newyorkpost_oe3-1 stevedunleavy

June 6, 2006 — I CAN’T speak for the rest of the overflowing courtroom, but every nerve of emotion jangled in me as the loved ones of victims took the stand.

Stolen childhoods, endless heartbreak, rage born of frustration.

I have to be honest – they were accusations I hoped would never be leveled at Louis Eppolito and Stephen Caracappa.

Along with a lot of cops I know, I couldn’t grasp it – the nightmare was all gonna go away in a not-guilty verdict, I thought.

It had to be a huge mistake.

But the prosecution was overwhelming, to put it simply.

And now these two disgraces to the badge will claim yet another victim – the reputation of the NYPD.

“Yes, I think there is a stain on the New York City Police Department,” said Michal Greenwald Weinstein, daughter of slain jeweler Israel Greenwald.

“Emotionally, every time a police car drives by, I cringe. Intellectually, of course, I know that all cops are not like those two,” she said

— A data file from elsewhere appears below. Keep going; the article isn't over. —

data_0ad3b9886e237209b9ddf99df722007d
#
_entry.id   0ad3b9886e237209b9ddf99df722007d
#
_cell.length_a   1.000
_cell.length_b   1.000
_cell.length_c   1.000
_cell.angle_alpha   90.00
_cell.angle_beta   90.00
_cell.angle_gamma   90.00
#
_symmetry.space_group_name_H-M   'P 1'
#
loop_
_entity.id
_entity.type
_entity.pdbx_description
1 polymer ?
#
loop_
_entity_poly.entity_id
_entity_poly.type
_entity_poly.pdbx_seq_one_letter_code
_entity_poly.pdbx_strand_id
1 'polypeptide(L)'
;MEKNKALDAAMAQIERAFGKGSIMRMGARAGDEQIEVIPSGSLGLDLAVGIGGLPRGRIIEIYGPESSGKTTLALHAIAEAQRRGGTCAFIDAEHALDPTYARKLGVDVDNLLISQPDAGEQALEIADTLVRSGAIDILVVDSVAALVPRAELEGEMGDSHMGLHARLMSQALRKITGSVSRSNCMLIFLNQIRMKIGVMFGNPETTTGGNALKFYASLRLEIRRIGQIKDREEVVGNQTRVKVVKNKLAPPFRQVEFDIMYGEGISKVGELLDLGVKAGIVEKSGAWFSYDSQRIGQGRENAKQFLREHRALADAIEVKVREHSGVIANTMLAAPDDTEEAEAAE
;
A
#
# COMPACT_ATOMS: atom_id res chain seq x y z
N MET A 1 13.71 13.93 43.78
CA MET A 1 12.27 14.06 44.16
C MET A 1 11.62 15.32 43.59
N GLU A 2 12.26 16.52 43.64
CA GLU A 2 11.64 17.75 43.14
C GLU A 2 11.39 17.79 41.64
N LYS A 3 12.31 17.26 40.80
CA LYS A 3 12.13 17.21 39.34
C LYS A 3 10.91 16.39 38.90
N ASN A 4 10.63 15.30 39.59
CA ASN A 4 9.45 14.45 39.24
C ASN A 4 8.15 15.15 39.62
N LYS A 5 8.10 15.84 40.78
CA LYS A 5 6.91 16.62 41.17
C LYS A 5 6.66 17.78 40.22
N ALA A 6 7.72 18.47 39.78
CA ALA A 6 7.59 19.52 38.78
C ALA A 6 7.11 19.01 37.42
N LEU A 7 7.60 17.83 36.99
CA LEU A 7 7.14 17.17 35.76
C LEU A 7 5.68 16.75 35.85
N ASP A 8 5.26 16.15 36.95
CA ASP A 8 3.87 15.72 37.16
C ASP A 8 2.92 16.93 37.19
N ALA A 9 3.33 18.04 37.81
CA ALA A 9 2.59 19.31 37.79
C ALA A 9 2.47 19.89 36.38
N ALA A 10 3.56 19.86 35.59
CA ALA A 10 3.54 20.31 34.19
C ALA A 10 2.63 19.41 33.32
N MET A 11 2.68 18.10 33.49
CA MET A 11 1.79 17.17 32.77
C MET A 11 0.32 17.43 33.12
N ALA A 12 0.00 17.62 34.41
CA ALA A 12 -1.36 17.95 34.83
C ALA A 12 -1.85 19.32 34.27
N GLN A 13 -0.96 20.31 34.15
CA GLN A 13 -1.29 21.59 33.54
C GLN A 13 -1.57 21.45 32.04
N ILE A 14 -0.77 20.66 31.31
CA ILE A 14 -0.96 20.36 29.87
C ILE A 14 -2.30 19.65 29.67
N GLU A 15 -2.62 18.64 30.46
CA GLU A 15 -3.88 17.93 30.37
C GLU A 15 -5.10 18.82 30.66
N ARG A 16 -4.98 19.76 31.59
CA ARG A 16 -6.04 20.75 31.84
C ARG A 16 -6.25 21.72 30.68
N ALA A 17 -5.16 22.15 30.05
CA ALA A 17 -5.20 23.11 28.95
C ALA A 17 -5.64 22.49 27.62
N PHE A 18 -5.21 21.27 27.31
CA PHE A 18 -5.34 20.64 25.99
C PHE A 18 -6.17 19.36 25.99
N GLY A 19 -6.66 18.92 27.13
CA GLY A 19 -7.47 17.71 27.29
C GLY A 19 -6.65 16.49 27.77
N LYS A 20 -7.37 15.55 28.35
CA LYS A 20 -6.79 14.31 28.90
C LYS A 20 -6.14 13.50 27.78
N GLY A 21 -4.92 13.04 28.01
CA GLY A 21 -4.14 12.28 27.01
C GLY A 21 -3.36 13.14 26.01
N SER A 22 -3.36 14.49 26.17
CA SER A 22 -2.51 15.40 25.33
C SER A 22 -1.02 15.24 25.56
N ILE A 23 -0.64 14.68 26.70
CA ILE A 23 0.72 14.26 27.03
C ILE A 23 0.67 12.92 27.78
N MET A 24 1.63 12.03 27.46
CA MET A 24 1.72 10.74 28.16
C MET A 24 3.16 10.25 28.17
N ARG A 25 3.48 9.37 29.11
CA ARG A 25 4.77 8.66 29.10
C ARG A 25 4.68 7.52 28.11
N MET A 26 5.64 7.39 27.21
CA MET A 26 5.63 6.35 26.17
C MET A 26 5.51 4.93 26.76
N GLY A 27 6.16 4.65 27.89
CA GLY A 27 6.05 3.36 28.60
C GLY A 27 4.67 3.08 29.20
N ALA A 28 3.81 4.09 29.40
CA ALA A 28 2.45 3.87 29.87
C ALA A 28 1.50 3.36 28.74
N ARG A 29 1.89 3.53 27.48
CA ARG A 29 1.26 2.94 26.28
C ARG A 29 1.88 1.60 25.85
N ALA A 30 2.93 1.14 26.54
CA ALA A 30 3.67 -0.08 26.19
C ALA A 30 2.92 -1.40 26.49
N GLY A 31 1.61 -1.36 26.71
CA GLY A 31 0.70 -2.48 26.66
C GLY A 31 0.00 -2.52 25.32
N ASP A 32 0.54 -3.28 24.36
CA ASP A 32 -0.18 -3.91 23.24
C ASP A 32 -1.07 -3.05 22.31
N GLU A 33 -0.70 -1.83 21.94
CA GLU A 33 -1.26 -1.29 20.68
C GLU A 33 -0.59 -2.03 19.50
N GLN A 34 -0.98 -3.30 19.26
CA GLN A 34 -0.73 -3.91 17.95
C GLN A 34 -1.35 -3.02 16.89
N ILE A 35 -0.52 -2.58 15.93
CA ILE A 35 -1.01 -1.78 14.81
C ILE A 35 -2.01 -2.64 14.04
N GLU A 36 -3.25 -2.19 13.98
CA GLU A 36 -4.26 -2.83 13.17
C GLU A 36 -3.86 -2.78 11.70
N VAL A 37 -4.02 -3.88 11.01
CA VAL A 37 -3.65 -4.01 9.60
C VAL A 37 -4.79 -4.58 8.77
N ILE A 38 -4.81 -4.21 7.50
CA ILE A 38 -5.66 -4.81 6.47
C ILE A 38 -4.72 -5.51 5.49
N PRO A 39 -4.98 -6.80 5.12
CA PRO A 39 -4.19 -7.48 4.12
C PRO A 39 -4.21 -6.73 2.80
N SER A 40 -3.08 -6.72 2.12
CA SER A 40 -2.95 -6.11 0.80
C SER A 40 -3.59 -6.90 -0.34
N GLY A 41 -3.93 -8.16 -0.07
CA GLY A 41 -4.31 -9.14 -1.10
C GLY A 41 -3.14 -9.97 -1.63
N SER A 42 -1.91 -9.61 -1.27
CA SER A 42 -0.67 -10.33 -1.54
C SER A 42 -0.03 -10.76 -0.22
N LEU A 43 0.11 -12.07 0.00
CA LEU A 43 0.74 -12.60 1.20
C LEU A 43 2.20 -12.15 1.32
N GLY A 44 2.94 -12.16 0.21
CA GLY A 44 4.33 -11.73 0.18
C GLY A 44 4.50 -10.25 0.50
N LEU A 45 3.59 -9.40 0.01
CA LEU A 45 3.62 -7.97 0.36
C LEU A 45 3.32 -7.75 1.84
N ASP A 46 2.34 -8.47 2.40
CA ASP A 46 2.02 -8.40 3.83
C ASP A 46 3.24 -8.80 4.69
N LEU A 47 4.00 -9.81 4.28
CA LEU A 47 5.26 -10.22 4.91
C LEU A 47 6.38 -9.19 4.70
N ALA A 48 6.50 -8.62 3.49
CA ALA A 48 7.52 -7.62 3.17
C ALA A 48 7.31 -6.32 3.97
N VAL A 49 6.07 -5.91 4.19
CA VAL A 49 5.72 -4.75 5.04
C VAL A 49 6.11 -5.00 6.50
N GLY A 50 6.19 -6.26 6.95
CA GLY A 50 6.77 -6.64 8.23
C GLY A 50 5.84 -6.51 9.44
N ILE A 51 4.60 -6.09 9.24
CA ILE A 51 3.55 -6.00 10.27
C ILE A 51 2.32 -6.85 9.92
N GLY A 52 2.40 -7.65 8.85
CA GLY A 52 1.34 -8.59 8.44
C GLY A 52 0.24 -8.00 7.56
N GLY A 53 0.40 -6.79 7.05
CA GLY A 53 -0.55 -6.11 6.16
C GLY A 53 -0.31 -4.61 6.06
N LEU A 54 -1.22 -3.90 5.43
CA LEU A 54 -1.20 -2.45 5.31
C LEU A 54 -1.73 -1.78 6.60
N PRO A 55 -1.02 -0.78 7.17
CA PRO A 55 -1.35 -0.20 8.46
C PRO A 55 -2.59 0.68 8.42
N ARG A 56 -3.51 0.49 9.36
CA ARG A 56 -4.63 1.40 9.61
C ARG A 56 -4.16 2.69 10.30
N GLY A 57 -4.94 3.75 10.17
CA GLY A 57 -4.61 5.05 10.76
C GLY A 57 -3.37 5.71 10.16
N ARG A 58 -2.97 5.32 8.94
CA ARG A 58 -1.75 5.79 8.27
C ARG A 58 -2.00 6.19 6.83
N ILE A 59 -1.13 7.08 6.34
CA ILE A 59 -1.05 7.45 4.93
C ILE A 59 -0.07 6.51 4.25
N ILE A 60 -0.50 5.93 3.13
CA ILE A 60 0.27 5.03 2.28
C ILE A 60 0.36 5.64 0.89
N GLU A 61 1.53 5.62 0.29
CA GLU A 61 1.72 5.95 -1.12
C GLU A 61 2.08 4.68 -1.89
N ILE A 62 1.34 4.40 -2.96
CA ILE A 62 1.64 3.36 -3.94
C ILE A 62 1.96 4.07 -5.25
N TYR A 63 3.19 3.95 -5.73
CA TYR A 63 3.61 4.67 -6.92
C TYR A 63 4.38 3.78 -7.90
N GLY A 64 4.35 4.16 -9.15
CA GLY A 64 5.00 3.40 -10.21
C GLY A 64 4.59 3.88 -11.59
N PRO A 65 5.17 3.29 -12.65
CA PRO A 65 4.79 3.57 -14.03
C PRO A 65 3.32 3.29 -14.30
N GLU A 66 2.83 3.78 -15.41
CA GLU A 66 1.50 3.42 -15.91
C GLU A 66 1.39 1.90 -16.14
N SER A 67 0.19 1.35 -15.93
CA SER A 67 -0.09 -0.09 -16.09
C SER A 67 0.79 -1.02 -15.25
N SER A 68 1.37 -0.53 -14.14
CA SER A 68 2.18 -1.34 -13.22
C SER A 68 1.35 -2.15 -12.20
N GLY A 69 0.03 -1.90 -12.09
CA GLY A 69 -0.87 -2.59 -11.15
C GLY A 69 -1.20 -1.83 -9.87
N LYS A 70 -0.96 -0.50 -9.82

Danielle Lino, daughter of Eddie Lino, who the jury heard was shot dead by Caracappa, told the two fallen cops: “You are an embarrassment to the Police Department.”
Prosecutor Robert Henoch addressed Eppolito and Caracappa: “You lied under the color of the law. You kidnapped under the color of law. You killed under the color of the law.”

For many of us in the courtroom yesterday, it was hard to rid yourself of the fog of reality – two men with impeccable police records exposed as monsters. And as heavy as the pain is for the families of their victims, the hearts of the Finest band of brothers and sisters are also heavy – with shame and anger and sadness.

More sadness: this case will give ammunition to the professional cop-haters, those who turn a blind eye to the continual sacrifice of the NYPD, and bash it every chance they get.

Outside the courthouse there were a few nutcases already yelling, “NYPD rotten to the core.”

Oh, yeah, the pathological anti-coppers will have a field day with this one – and it breaks my heart.

In his statement to the court, Eppolito said: “I was a hell of a cop.”

No, no, no, no, no you weren’t – not like any good cop I know.

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